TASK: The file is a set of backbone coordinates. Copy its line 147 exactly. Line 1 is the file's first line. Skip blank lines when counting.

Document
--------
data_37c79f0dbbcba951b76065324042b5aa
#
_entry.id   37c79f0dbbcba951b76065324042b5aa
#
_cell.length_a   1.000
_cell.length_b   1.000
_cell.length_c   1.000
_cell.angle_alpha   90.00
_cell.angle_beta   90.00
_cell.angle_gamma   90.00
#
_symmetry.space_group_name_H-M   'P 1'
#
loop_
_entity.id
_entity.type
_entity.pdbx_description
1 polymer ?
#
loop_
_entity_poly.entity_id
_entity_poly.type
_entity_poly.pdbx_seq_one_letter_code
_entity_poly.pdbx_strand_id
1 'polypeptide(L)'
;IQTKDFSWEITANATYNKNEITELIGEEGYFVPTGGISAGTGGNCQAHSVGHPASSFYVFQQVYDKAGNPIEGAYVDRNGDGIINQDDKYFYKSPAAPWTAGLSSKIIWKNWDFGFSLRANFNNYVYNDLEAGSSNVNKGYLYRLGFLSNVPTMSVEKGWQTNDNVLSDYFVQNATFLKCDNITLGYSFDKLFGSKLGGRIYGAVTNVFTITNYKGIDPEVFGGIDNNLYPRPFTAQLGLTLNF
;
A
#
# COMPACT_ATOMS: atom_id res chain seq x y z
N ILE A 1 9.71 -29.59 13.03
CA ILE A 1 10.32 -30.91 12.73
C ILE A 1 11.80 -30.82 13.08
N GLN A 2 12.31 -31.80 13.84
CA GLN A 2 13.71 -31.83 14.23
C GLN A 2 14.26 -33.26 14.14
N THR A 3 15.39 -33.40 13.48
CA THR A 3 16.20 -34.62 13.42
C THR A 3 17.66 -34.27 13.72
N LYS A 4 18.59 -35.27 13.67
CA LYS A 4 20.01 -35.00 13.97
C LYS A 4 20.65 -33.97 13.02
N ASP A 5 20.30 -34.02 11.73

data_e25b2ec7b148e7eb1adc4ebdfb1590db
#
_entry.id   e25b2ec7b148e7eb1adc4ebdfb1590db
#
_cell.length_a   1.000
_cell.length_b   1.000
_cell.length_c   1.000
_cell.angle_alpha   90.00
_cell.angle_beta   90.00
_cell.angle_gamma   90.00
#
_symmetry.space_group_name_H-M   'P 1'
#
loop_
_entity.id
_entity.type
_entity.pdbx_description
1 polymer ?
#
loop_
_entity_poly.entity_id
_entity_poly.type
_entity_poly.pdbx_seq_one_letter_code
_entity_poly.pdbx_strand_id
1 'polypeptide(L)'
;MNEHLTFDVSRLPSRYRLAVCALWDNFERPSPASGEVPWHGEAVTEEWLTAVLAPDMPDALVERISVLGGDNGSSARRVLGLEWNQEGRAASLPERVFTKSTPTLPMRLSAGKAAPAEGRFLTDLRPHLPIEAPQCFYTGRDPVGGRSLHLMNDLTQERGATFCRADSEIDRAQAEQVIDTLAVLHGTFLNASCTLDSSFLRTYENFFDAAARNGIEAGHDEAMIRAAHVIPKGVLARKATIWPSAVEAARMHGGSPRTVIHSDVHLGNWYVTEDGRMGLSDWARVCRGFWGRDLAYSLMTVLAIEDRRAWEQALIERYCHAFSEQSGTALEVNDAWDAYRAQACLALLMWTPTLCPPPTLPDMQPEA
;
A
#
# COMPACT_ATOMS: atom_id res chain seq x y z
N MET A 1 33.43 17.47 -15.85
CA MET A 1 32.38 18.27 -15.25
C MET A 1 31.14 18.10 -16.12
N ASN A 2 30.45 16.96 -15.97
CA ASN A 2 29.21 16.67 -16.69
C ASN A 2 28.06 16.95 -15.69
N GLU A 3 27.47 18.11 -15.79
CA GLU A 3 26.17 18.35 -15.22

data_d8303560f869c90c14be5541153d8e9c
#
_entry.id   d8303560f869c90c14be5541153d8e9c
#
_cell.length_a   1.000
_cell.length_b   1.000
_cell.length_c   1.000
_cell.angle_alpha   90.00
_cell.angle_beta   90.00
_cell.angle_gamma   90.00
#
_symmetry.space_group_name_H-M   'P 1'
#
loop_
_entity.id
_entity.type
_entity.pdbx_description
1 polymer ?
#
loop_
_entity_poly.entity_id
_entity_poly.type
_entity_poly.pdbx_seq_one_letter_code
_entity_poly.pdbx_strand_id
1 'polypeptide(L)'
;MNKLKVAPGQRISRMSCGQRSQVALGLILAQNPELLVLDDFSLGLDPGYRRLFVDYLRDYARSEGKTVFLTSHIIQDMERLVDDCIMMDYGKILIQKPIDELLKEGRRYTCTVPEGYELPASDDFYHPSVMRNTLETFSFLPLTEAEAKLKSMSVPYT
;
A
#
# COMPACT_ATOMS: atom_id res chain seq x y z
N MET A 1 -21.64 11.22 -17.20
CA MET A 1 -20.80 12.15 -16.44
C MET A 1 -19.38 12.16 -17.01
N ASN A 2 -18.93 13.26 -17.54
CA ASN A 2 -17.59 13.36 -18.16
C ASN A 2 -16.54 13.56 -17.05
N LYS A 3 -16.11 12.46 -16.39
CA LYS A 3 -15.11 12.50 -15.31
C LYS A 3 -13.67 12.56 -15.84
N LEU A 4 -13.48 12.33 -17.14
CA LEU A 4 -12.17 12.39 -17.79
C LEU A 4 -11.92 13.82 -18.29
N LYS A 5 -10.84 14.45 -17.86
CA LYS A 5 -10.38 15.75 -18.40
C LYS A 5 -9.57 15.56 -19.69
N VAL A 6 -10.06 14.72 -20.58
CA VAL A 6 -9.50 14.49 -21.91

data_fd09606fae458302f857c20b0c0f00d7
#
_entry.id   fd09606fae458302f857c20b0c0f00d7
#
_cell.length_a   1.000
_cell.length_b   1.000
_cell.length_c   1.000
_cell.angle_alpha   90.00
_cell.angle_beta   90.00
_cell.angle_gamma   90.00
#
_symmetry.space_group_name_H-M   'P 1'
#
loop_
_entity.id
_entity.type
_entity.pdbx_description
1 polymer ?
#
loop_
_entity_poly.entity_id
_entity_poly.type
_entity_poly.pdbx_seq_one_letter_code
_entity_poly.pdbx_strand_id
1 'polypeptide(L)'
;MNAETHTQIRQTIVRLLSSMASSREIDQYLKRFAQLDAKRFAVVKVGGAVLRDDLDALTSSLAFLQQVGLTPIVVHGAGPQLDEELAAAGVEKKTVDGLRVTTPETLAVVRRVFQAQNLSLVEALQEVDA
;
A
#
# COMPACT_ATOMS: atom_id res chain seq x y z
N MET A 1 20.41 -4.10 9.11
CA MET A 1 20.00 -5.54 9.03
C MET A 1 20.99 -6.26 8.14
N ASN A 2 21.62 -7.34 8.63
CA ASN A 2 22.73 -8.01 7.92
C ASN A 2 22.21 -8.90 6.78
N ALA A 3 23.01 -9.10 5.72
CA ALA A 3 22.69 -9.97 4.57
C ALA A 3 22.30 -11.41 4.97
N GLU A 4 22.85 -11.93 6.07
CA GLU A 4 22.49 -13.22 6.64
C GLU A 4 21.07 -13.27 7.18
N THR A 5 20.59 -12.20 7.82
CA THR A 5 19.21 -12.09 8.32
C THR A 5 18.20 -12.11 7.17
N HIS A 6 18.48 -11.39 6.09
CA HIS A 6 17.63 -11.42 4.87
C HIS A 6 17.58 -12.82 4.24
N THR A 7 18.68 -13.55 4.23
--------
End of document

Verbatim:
#